By Albert Mao
Jan 29, 2024
This article outlines the goals of chunking and available chunking strategies for LLM vector databases.
When someone starts building LLM-based applications, they will face the need to break long data into segments known as chunks to address model data processing limitations. Pre-processing long data for vector embedding in LLM is a prerequisite for context preservation, system efficiency and cost control.
There are several chunking methods that can be used depending on the language model and the tasks at hand. Below, we discuss in more detail the benefits of chunking and various chunking strategies for vector databases.
Why Chunk Data?
As it was already mentioned, chunking allows to segment data to fit the limitations of large language models. While the developers constantly increase the number of tokens an LLM can process as prompts, aka context window, the size of the context window with language models is still finite. The data fed to the LLM needs to be split into chunks to enable the model to effectively process data while enabling the model to understand the broader context.
When generative AI is used in conjunction with Retrieval Augmented Generation (RAG), chunking enables the model to identify relevant context in external databases. Chunking data for RAG impacts both retrieval and generation processes, providing for system efficiency in processing information for various tasks and maintaining the quality of LLM output.
In addition, chunking data contributes to LLMs' computational efficiency. While large chunks allow the model to capture more context, they incur higher computation costs and require more time for processing. Meanwhile, effective data chunking helps to keep both the computation costs and processing time under control.
Chunk Size Selection
There are several chunking strategies that can be used depending on the nature of the content embedded, the model for embedding, the expectations for user queries, context window limitations and other parameters of your LLM applications. Below, we compare the benefits and disadvantages of smaller and larger chunks and discuss fixed vs. context-aware chunking and chunk overlap.
Small vs. large chunks
Small chunks, for example, sentences embedded as vectors, help the model to focus on each sentence's specific meaning. Meanwhile, too short chunks can lead to insufficient context fed to LLM, guesswork and inconsistent output.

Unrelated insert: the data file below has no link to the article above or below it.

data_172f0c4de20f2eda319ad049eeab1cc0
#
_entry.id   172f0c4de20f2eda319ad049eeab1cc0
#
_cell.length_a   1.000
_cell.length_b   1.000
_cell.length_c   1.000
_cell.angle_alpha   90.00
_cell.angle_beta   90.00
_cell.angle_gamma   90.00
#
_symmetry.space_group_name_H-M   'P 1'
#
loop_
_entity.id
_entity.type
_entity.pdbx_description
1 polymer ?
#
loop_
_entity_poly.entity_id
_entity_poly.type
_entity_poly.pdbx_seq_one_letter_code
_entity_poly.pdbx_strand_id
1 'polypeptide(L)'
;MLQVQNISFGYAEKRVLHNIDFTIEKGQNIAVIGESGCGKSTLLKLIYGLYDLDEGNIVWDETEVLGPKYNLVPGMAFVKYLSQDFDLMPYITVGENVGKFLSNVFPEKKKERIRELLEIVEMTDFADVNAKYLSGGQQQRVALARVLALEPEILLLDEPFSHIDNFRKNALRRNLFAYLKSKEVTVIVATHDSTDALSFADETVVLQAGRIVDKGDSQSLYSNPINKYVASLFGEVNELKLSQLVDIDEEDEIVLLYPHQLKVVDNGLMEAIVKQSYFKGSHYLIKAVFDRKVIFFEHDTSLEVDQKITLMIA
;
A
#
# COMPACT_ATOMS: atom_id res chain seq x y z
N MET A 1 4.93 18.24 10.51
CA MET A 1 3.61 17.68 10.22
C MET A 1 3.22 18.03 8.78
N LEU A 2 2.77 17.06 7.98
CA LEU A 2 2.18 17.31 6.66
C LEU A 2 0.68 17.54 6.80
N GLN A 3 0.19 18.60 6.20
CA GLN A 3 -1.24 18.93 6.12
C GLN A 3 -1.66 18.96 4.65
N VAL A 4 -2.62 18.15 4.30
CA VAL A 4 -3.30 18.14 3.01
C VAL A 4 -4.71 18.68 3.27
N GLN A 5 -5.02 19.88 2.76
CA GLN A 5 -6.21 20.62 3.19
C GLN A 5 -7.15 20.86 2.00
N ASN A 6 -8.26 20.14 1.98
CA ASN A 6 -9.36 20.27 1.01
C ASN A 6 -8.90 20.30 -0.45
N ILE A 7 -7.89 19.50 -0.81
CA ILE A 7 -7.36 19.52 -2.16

Larger chunks, for example, full paragraphs or documents embedded as vectors, allow the model to capture the broader meaning and context of the text. At the same time, such vector embedding can become more general, create noise and provide for lower focus on individual sentences' meaning.
Fixed-size vs. context-aware chunking
As it follows from the name of this method, fixed-size chunking presumes splitting text into segments with a fixed number of characters, words or tokens. For example, you can segment a document into chunks of 200 characters or 50 words each and leverage chunk overlap (more on this below) to keep context.
In context-aware chunking, the models split the text into segments using context separators, for example, breaking text into sentences by periods. The systems can utilize other frameworks, such as Markdown, by recognizing the syntax (blocks, headers, etc.) to divide content into meaningful chunks based on content structure.
When using fixed-size chunking, overlapping allows to preserve context between segments of text. When chunks are overlapped, each next chunk starts with the last few words of the preceding chunk to mitigate context loss, maintain LLM understanding of the whole text and retain critical context to enable coherent and accurate output.
Implement Effective Chunking Strategies with VectorShift
Chunking data for large language models can be done in several ways following available chunking strategies. While there is no one-size-fits-all chunking solution that suits all LLMs and tasks, determining the best chunking strategy can be done through an iterative process involving the evaluation of LLM performance on each chunking strategy or chunk size.
Meanwhile, implementing chunking in AI generative applications can be facilitated through no-code functionality and SDK interfaces available with VectorShift. For any questions related to implementing chunking into your AI-based systems, please don't hesitate to get in touch with our team or request a free demo.